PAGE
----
At Wikipedia/Propositional_Calculus I found the following proof sketch of the completeness of propositional logic systems which (among other things, I assume) admit the proof-by-case-analysis formula $(p \to s) \to ((\lnot p \to s) \to s)$:

If a formula is a tautology, then there is a truth table for it which shows that each valuation yields the value true for the formula. Consider such a valuation. By mathematical induction on the length of the subformulas, show that the truth or falsity of the subformula follows from the truth or falsity (as appropriate for the valuation) of each propositional variable in the subformula. Then combine the lines of the truth table together two at a time by using "(P is true implies S) implies ((P is false implies S) implies S)". Keep repeating this until all dependencies on propositional variables have been eliminated. The result is that we have proved the given tautology. Since every tautology is provable, the logic is complete.

I don't quite follow this. Let me try an example: we wish to apply this method to prove the hypothesis introduction formula $a \to (b \to a)$ [which will likely lead to circular reasoning if it's an axiom in our system, but let's ignore that].

First we split it up into subformulae $a$ and $b \to a$ and prove their truth valuations from the truth assignments of their variables; so $a \to a$ and $\lnot a \to \lnot a$ (this assumes that we can prove reflexivity of implication, $p \to p$). We also recur on $b \to a$ and show $b \to b$ and $\lnot b \to \lnot b$, and repeat the proof for a.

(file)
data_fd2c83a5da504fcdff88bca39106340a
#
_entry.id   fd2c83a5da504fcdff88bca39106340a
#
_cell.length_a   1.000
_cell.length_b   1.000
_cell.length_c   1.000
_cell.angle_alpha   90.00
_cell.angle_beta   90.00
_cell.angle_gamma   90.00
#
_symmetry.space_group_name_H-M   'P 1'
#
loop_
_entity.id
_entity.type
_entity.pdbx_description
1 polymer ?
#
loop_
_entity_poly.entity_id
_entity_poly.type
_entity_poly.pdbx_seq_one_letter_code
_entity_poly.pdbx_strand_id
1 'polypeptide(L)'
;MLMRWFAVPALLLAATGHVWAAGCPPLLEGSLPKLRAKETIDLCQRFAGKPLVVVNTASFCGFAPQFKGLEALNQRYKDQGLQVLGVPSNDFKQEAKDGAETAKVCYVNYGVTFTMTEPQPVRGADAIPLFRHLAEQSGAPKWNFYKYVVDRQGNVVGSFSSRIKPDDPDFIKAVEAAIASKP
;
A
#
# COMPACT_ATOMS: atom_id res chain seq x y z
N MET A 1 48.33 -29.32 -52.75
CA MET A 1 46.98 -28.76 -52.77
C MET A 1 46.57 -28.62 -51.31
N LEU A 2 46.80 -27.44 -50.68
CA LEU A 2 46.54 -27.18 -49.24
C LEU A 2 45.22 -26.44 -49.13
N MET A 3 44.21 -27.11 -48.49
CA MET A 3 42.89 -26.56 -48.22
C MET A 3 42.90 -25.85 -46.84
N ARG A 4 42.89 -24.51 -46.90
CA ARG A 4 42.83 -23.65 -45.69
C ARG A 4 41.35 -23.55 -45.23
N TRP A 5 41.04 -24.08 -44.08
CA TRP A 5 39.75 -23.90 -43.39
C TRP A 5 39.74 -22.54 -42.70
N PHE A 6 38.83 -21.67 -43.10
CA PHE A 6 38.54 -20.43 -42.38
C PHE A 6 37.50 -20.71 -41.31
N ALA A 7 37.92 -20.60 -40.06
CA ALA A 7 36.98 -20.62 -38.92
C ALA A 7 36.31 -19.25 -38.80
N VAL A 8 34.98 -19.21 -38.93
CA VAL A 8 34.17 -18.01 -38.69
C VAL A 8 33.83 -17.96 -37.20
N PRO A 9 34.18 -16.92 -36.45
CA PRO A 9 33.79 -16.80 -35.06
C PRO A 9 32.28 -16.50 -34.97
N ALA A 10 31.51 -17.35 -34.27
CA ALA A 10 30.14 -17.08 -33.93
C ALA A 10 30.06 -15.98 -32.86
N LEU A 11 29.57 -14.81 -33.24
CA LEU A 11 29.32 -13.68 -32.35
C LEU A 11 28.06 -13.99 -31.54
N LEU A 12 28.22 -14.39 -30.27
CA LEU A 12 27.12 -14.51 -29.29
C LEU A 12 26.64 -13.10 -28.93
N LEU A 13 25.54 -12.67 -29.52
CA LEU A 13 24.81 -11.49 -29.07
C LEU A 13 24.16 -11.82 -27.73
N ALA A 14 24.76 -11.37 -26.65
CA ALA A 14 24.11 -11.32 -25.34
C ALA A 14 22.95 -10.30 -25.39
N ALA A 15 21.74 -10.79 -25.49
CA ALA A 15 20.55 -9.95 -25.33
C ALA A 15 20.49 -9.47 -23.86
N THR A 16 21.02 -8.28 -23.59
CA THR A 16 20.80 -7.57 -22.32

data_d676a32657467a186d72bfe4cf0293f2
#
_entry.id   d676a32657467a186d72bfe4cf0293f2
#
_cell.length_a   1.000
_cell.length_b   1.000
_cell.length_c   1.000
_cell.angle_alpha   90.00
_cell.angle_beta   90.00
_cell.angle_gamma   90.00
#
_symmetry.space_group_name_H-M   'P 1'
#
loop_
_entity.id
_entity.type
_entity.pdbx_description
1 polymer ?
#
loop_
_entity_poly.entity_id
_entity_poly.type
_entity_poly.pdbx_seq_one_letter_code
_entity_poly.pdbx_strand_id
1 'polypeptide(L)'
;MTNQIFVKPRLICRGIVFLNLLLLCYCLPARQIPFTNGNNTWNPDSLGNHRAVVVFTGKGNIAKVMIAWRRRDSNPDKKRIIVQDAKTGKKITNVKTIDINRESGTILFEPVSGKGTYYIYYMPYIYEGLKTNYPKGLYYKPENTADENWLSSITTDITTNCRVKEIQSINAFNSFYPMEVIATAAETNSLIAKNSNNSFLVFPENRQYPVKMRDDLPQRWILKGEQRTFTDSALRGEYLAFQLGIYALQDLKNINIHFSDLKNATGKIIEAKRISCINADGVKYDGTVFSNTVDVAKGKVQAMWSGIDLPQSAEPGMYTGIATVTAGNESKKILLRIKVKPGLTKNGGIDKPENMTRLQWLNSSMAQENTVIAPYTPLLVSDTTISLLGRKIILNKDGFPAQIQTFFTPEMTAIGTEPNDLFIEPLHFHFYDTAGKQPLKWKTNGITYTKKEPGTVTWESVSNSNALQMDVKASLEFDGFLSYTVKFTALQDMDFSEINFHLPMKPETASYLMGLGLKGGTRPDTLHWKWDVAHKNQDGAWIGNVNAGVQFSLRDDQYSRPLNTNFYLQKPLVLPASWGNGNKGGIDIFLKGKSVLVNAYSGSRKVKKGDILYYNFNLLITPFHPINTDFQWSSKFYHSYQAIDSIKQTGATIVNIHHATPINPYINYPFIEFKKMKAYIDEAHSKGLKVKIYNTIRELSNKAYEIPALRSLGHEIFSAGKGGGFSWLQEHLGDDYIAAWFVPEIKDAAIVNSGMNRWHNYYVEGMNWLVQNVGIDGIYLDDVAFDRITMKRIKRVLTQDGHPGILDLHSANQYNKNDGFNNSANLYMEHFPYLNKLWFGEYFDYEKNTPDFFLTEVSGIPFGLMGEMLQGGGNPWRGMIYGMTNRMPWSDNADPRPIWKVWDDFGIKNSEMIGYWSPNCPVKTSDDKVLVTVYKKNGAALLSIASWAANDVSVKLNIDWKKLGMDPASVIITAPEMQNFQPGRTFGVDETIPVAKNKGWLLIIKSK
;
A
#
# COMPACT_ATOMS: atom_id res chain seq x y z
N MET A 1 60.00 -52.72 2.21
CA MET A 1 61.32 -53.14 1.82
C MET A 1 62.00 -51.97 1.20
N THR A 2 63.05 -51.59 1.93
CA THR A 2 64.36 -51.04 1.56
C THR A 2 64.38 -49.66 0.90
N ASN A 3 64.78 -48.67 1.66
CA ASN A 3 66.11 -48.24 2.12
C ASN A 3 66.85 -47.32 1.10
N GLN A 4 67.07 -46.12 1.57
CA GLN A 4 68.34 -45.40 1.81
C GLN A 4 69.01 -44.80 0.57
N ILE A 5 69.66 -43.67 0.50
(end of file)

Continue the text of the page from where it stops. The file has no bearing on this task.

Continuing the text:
Then, having conditionally proven the leaf formulae, we construct a proof that $(b \to a)$ has the truth value it has when its subformulae (variables) have the values they have, e.g. we prove the four following statements:

  1. $\lnot a \to \lnot b \to (b \to a)$
  2. $\lnot a \to b \to \lnot (b \to a)$
  3. $a \to \lnot b \to (b \to a)$
  4. $a \to b \to (b \to a)$

Questions: Is it really these four? How do we prove them?

Having proven them, I see how the case analysis theorem lets us combine statements 1 and 3 into $(\lnot b \to (b \to a))$, but it doesn't apply to 2 and 4 because they have opposite conclusions.

Question: What's the induction step being hinted at in the quote? Does it work at all?

It seems to me like this is a clumsy restatement of the completeness proof by Kalmar from 1935. Am I off base?

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    $\begingroup$ The extract from the Wikipedia article is extremely badly written and unclear. The idea is that for any given assignment of truth values to the propositional variables of a formula (say $a$ is true and $b$ is false in your example of the formula $a \to (b \to a)$), you can find a proof that that assignment results in the same truth value for the formula as is given by the truth table (i.e., a proof that $a \to \lnot b \to (a \to (b \to a)$ in this case in your example). Now repeated use of proof by case analysis shows that a formula that is validated by the method of truth tables is provable. $\endgroup$ – Rob Arthan Jul 30 '17 at 21:19
  • $\begingroup$ The complete proof is in Elliott Mendelson, Introduction to Mathematical Logic, CRC Press (6th ed 2015), page 34-35. $\endgroup$ – Mauro ALLEGRANZA Jul 31 '17 at 13:39
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    $\begingroup$ And you are right: it is Kalmar's 1935 proof. $\endgroup$ – Mauro ALLEGRANZA Jul 31 '17 at 13:56

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